The Cavalier Daily
Serving the University Community Since 1890

Nursing students, medical professionals discuss advance care directives

More people should have end-of-life conversations, participants says

University students, nurses and faculty members held a flash seminar Thursday at the Center for Global Health on advanced care directives.

The seminar focused on the importance of an advanced care directive — or a living will — whereby an individual delegates medical decisions to another agent in the event the individual becomes incapable of active participation in health care decisions.

“You are picking the person who is speaking for you not only when you are dying but when they are trying to figure out if you are dying,” said Cynthia Westley, a patient and family education coordinator at the University Medical Center.

Seminar facilitators spoke to the importance of making advance care decisions early in life. After turning 18 years old, one has the legal right to make decisions about current and future medical care, Nursing graduate student Karen Moss said.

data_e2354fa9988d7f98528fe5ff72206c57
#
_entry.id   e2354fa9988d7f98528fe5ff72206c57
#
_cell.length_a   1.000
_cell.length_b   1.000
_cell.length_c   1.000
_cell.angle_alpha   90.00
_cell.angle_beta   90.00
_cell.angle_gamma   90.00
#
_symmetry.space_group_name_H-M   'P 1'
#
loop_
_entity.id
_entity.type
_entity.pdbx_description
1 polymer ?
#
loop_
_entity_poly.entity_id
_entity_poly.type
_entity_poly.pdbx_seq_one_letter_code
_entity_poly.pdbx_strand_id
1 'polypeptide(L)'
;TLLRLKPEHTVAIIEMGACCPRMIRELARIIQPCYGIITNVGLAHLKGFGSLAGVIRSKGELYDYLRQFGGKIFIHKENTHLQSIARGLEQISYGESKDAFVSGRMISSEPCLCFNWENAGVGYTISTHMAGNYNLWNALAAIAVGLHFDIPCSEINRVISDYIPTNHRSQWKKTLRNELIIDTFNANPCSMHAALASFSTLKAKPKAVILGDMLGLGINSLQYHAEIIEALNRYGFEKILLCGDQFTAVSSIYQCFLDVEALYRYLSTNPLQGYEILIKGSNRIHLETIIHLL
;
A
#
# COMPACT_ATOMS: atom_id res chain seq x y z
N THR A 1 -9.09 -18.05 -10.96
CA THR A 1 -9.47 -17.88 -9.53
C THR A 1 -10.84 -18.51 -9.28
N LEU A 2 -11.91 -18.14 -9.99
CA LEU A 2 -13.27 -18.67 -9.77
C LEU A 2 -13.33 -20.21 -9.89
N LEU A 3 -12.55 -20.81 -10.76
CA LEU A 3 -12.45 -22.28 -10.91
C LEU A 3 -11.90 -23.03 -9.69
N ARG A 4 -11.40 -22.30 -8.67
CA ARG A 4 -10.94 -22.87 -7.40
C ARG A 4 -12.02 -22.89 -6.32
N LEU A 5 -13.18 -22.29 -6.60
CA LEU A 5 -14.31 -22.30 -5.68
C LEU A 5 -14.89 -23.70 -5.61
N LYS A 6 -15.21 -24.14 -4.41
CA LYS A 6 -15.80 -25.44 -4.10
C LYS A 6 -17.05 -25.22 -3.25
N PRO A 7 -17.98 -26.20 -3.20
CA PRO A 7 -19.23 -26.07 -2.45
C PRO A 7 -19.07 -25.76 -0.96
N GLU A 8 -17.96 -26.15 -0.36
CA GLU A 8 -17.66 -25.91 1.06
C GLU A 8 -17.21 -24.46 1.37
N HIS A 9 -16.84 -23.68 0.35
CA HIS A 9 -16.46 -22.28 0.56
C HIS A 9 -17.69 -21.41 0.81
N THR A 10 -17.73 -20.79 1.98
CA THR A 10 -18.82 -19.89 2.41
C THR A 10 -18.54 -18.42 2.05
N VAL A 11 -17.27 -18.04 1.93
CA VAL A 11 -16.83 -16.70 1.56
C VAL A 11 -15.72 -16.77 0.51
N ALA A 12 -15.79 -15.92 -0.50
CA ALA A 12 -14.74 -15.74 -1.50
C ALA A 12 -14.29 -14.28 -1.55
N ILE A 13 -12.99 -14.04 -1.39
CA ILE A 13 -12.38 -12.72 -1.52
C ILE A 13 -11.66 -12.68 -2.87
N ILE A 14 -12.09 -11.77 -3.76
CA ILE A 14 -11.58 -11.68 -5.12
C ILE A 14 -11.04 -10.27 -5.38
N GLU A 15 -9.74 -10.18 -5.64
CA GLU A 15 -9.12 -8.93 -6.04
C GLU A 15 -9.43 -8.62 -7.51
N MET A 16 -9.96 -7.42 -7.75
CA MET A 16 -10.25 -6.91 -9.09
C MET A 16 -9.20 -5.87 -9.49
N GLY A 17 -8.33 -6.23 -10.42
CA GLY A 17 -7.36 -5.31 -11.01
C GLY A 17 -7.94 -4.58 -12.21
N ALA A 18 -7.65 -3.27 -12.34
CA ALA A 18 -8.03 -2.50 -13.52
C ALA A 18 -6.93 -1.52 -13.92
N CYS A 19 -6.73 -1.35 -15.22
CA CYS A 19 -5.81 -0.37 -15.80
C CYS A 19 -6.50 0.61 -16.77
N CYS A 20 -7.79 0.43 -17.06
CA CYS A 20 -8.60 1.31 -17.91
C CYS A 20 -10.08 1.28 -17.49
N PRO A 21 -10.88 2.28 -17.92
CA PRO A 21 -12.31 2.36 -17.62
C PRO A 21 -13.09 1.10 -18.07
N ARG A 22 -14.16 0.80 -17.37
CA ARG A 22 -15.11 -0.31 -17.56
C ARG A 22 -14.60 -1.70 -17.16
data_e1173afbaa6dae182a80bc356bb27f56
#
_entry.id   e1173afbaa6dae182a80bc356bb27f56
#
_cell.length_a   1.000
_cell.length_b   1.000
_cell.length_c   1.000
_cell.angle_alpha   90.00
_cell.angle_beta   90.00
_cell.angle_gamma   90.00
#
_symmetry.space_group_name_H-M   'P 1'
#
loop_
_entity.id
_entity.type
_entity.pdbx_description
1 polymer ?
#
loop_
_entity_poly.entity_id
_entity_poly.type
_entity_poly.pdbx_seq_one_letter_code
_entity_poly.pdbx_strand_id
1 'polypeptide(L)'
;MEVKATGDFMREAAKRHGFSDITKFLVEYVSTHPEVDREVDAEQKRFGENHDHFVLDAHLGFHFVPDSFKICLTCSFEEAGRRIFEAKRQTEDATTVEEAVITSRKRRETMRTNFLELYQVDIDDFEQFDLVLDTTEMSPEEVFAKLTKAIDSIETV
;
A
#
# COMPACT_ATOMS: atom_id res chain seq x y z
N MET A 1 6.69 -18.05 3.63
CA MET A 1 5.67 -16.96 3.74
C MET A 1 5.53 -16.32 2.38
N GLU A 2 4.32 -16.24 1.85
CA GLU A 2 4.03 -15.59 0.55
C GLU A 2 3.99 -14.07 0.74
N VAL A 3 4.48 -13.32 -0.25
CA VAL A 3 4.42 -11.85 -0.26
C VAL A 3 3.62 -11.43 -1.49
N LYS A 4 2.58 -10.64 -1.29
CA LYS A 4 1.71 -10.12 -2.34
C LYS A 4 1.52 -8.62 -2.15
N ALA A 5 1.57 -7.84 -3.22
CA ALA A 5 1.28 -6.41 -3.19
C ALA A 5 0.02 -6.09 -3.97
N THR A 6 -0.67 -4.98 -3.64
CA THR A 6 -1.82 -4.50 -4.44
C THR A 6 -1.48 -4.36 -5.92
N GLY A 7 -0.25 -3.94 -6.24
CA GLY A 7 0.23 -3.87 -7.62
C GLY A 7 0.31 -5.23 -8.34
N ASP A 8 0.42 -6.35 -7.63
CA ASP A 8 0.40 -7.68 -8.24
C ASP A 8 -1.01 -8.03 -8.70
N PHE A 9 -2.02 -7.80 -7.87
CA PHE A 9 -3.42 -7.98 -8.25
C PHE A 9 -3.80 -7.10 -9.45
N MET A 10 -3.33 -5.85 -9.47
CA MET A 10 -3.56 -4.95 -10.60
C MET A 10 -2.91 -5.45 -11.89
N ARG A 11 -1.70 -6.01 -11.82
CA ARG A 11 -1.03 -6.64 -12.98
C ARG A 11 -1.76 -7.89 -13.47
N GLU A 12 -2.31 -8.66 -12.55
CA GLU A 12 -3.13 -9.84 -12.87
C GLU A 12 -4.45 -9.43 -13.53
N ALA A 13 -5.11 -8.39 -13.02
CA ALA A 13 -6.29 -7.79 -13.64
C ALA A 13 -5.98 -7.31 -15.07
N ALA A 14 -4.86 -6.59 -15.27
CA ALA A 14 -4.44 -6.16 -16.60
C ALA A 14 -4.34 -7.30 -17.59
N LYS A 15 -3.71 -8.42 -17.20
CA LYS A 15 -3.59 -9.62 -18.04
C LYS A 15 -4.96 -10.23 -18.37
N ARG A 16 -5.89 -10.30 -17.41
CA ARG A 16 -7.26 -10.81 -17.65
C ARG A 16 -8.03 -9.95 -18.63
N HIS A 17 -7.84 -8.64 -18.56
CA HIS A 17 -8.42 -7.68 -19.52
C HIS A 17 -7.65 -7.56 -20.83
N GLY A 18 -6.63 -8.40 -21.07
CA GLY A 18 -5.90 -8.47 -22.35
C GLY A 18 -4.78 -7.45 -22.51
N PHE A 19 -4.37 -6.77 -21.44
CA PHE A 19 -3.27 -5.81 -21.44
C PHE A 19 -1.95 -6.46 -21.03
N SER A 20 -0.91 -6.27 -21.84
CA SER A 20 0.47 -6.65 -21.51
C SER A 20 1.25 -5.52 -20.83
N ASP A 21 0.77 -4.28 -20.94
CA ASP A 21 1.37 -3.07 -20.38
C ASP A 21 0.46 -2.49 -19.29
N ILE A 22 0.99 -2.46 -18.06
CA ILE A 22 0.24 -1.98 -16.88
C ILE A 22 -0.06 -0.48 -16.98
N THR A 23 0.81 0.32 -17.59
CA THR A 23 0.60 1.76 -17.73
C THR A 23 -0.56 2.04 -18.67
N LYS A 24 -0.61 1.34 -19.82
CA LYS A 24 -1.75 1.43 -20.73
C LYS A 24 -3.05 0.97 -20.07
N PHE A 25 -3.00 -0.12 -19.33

“Once you are over the age of 18, you need to be thinking about this decision,” Moss said.

Misconceptions exist about what an advanced care directive entails and the role of the agent. Facilitators said they hope to reach out to students on Grounds through student health representatives and peer health educators.

Participants discussed how to talk with families about end-of-life medical care. Some suggestions were to discuss past family experiences or current news about the topic.

“End-of-life conversations are the most important and most expensive conversations we are not having,” graduate Nursing student Julia Truelove said.

Graduate nursing student and instructor Michael Swanberg said American culture encourages individuals to spend money on procedures that may not be effective at the end of life.

“We have a culture where we never talk about death, so how are we going to talk about advanced directives when we don’t acknowledge this possibility?” Swanberg said.

Virginia law allows individuals to designate an agent without the need for lawyers or additional documentation. The patient must sign and date the directive with two witnesses.

Martha Jefferson Hospital chaplain Suzanne Smith said patients must take responsibility of their own health care.

“The medical system is like a conveyer belt,” Smith said. “[I]f you want that conveyer belt to take you to comfort measures, you have to say so.”